This past Sunday, independent security contractors employed by Blackwater, a North Carolina based State Department private security contractor, were accused by the Iraqi government of opening fire--unprovoked--on a group of civilians, killing eight of them, and wounding thirteen. At the time the security personnel opened fire, they were escorting US State Department officials. There was, reportedly, an explosion near the convoy, and an unnamed embassy official is reported as saying that the contractors merely "escalated force to defend themselves." The Iraqi government, however, maintained that "the security company contractors opened fire randomly on the civilians," announcing, "[w]e consider this act a crime."
The Iraqi government has since revoked Blackwater's license to operate in Iraq, forcing the withdrawal of Blackwater's remaining 1,000-1,500 employees stationed there. However, a spokesperson for the Iraqi Ministry of the Interior--Brig. Gen. Abdul Karim Khalaf--announced Iraqi government's further intent to prosecute the specific Blackwater employees involved in the incident. According to the NY Times, "[t]he deaths struck a nerve with Iraqis, who say that private security firms are often quick to shoot and are rarely held responsible for their actions."
While Iraq is asserting the jurisdiction to try the Blackwater employees (after a "fair probe" in conjunction with US officials), it is not clear from whence it is asserting that power. According to Professor Scott Silliman, a former Air Force Judge Advocate General who now heads Duke Law School's Center of Law, Ethics and National Security, there is doubt over whether Iraq can 'lawfully' try the contractors. As he explains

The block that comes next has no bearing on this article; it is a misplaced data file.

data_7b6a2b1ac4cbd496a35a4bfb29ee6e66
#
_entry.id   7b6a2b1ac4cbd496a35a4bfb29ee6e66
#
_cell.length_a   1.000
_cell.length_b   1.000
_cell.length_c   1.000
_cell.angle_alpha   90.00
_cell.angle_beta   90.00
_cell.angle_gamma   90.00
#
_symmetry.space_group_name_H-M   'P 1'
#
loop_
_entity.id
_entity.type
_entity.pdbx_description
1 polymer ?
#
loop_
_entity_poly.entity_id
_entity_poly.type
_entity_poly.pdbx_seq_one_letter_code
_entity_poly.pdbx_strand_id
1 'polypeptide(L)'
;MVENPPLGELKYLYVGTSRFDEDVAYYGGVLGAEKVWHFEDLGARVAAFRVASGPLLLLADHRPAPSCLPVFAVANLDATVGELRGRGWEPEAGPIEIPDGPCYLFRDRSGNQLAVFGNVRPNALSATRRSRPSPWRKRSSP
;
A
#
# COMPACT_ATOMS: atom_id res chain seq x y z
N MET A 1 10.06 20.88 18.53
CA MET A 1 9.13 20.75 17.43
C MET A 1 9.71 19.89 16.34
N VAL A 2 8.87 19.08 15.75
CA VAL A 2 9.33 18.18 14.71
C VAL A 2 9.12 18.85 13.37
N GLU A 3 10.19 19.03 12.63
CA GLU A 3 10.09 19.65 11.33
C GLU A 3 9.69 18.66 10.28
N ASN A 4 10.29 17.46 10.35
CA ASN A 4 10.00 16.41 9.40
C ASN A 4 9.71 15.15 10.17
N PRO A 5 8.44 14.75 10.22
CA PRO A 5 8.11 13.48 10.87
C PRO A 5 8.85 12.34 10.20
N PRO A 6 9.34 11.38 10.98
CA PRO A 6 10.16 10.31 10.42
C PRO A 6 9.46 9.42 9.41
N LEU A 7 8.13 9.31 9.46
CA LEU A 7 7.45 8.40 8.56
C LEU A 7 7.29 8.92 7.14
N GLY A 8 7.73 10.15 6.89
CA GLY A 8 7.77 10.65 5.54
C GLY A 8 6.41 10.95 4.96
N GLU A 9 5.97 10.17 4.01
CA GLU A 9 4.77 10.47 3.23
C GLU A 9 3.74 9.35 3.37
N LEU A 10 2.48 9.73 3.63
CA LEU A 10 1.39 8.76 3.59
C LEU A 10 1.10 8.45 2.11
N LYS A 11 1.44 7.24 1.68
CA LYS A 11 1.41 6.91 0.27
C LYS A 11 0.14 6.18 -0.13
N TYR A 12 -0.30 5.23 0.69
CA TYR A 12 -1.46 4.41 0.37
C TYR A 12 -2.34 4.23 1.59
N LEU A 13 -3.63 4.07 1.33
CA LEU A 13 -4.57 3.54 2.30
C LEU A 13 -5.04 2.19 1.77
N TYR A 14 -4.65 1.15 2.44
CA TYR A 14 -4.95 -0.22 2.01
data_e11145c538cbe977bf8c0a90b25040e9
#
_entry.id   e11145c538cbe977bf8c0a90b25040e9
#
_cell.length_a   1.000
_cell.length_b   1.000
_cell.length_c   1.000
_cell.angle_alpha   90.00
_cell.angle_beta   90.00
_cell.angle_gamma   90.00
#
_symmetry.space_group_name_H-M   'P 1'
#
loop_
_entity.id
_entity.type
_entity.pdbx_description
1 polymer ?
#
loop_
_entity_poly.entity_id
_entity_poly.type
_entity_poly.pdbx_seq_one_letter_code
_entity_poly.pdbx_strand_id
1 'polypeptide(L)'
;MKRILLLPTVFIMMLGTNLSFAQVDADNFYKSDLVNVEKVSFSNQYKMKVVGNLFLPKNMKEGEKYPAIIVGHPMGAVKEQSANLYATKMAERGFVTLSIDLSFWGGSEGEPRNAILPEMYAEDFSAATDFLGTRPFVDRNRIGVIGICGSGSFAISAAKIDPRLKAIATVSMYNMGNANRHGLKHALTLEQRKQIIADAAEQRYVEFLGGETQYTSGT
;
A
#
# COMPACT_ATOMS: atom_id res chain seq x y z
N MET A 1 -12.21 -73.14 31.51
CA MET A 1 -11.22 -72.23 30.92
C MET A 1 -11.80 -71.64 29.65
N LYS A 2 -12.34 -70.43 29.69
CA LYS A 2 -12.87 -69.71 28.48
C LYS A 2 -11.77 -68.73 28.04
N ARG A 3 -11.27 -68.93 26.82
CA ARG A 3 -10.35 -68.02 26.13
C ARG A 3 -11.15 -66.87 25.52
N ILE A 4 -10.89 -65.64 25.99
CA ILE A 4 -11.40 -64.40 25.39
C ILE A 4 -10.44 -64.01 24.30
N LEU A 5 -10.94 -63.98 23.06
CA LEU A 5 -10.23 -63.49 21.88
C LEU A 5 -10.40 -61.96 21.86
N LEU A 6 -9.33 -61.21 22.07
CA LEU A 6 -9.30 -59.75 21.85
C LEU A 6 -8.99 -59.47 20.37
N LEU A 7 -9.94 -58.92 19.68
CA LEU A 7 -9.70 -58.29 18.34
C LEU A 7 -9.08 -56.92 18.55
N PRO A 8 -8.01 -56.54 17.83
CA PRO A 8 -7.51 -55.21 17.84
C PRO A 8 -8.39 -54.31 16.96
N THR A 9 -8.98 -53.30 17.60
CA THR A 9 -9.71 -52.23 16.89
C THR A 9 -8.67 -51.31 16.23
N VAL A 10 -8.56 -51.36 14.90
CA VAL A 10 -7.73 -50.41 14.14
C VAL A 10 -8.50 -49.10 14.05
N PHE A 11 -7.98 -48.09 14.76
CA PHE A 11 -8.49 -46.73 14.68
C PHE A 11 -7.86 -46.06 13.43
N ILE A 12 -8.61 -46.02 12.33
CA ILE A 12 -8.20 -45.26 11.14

Before the sovereign state of Iraq came into being, of course, we had the Coalition Provisional Authority (CPA) that was in charge of affairs in Baghdad. And, an order passed by the CPA in early 2004 exempted civilian contractors in Iraq from the jurisdiction of the Iraqi courts. I think the United States will argue  that still applies, although the Iraqis might try to come back and say, 'Well, we're a sovereign nation now; we have jurisdiction.'
As Silliman also explains, US Federal Courts do have jurisdiction over the private security contractors--stemming from the Military Extraterritorial Jurisdiction Act (2000)--as long as their employment supports the mission of the DOD overseas. Earlier this year, Congress also passed a law authorizing the treatment of civilian military contractors under the Uniform Code of Military Justice, although guidelines for treatment of civilian personnel under the Code have yet to be issued.
When it comes to resolving which government will actually handle any resulting trial, Silliman believes
It's going to be a diplomatic matter. The Secretary of State, obviously, is going to tell the Iraqis that we will investigate; that if a crime has been committed, we have the vehicle to bring them to prosecution. I just do not see the United States government allowing US nationals working for the US government to go before the Iraqi courts. Because, once you start down that path, then the next thing is, they'll want jurisidiction over our military personnel as well, and that's just not about to happen.
You can listen to the entire interview with Professor Silliman here.